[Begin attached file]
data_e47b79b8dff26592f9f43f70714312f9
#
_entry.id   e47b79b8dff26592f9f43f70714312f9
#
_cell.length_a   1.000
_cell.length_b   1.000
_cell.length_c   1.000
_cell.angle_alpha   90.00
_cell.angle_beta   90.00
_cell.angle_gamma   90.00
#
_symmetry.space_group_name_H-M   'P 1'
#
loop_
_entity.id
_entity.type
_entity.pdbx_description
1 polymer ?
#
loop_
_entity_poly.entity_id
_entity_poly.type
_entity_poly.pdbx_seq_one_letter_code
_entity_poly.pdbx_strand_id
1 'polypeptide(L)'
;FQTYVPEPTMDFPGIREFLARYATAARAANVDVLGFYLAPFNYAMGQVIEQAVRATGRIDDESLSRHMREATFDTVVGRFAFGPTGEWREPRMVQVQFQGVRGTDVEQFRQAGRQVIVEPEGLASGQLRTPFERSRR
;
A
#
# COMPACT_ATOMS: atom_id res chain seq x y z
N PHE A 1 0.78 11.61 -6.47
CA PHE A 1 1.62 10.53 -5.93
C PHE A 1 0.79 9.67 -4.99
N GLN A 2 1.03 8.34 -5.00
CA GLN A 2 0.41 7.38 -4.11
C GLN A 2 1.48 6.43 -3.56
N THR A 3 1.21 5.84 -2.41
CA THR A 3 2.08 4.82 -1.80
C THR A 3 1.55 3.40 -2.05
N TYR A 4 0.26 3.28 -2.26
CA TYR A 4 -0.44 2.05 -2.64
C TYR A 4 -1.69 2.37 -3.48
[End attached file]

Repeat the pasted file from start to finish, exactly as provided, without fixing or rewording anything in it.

data_e47b79b8dff26592f9f43f70714312f9
#
_entry.id   e47b79b8dff26592f9f43f70714312f9
#
_cell.length_a   1.000
_cell.length_b   1.000
_cell.length_c   1.000
_cell.angle_alpha   90.00
_cell.angle_beta   90.00
_cell.angle_gamma   90.00
#
_symmetry.space_group_name_H-M   'P 1'
#
loop_
_entity.id
_entity.type
_entity.pdbx_description
1 polymer ?
#
loop_
_entity_poly.entity_id
_entity_poly.type
_entity_poly.pdbx_seq_one_letter_code
_entity_poly.pdbx_strand_id
1 'polypeptide(L)'
;FQTYVPEPTMDFPGIREFLARYATAARAANVDVLGFYLAPFNYAMGQVIEQAVRATGRIDDESLSRHMREATFDTVVGRFAFGPTGEWREPRMVQVQFQGVRGTDVEQFRQAGRQVIVEPEGLASGQLRTPFERSRR
;
A
#
# COMPACT_ATOMS: atom_id res chain seq x y z
N PHE A 1 0.78 11.61 -6.47
CA PHE A 1 1.62 10.53 -5.93
C PHE A 1 0.79 9.67 -4.99
N GLN A 2 1.03 8.34 -5.00
CA GLN A 2 0.41 7.38 -4.11
C GLN A 2 1.48 6.43 -3.56
N THR A 3 1.21 5.84 -2.41
CA THR A 3 2.08 4.82 -1.80
C THR A 3 1.55 3.40 -2.05
N TYR A 4 0.26 3.28 -2.26
CA TYR A 4 -0.44 2.05 -2.64
C TYR A 4 -1.69 2.37 -3.48